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The poet wants to know what happened next. After the flood subsides, when the world grew back, in the place of dials and switches, inside the constraints of earthly time where faces crack, flesh sags and fish stink. She understands that conflict is easier than kindness.--from the introduction by C.D. Wright
Divinity School, winner of the prestigious Honickman First Book Award from the American Poetry Review, is a wide-ranging exploration of spirituality, sex, travel, food, holy texts, and coming of age. Poet Alicia Jo Rabins brings a searing eye for surreal beauty in everyday life with a deep knowledge of wisdom literature, and creates a modern manual for living, a fearless investigation of how we learn to live in a human body both prism and flesh.How to Travel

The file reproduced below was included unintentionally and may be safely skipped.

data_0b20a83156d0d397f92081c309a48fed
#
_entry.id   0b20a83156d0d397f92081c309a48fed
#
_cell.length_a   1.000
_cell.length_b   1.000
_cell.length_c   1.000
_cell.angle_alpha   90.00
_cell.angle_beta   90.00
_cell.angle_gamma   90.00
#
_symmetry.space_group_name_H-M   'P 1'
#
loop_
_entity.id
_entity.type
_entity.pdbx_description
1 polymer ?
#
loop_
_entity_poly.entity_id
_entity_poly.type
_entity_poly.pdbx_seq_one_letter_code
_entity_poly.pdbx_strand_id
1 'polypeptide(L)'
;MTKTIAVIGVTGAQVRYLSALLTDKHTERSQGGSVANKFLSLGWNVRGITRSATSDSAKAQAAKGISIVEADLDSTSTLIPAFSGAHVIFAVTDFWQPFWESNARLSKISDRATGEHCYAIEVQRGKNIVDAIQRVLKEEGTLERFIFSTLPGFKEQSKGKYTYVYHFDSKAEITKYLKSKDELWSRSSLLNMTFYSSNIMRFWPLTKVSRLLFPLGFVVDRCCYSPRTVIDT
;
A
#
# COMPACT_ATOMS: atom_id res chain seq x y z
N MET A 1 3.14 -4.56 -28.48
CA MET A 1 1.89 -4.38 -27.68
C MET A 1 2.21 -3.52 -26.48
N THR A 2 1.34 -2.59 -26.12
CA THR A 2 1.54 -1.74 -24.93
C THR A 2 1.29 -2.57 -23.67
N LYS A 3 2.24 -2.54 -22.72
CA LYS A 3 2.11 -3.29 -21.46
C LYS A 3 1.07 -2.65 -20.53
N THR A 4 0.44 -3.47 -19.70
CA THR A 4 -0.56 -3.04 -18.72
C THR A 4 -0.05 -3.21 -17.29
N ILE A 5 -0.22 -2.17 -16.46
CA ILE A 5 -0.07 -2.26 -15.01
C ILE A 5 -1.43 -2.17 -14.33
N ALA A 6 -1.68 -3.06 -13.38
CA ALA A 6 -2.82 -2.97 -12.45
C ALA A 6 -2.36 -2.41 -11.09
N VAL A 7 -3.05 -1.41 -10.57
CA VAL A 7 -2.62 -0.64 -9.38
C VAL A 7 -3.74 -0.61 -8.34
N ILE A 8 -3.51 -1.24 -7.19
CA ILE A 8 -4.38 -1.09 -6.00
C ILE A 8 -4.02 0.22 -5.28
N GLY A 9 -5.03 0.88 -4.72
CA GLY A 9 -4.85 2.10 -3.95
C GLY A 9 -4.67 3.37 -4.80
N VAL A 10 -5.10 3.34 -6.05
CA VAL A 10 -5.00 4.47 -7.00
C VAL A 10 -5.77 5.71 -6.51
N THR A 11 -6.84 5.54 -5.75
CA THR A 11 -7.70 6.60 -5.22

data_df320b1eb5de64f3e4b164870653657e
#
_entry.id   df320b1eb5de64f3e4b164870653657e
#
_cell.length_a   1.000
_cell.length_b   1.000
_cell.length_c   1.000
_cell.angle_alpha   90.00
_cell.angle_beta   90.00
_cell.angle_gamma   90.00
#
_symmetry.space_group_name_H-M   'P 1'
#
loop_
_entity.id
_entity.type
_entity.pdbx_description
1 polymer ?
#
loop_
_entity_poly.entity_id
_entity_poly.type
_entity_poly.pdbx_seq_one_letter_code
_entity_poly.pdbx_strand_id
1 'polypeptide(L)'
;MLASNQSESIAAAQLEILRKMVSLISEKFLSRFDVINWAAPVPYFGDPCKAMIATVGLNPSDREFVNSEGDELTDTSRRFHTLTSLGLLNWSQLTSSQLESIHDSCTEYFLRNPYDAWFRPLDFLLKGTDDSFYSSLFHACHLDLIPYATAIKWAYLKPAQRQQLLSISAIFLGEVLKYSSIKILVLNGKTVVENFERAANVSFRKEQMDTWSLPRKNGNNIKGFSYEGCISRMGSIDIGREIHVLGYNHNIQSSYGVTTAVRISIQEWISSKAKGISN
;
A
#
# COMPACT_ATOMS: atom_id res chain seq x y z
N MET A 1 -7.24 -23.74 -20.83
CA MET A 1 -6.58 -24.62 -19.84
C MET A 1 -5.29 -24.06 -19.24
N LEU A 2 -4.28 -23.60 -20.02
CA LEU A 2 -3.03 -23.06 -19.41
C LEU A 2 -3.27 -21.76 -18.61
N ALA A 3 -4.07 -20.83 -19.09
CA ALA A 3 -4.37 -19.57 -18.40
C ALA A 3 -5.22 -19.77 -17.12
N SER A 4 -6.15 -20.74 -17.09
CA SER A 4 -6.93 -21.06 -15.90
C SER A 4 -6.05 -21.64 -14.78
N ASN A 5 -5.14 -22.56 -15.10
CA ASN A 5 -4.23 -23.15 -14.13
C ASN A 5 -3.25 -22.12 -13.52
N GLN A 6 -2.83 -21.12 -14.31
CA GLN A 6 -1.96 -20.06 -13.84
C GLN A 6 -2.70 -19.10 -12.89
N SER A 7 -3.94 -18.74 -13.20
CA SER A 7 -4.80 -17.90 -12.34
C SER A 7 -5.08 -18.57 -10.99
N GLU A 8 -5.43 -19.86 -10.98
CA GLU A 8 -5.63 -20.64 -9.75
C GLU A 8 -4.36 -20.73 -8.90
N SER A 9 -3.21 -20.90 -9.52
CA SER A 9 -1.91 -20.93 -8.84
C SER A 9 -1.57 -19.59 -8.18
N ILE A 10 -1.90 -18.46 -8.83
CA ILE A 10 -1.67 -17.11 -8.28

Sometimes you see the leaves as birds who have traveled all night and come to rest at dawn. Sometimes you feel the space between molecules of honey. Sometimes you are at the airport. Sometimes you are at the hospital. You find your seat an hour before sunrise and watch polar bears swim slowly underwater through the glass. Oh immigration, oh fluorescent lights, the surgeon's rubber gloves, brush-tips of death against your cheek. This country stamps your passport and hands it back forever changed.
Alicia Jo Rabins is a poet, composer, musician, and Torah scholar. She teaches ancient Jewish texts to children and adults and performs internationally as a violinist and singer. She lives in Portland, Oregon.
American Poetry Review, 9780986093890, 80pp.
Publication Date: September 1, 2015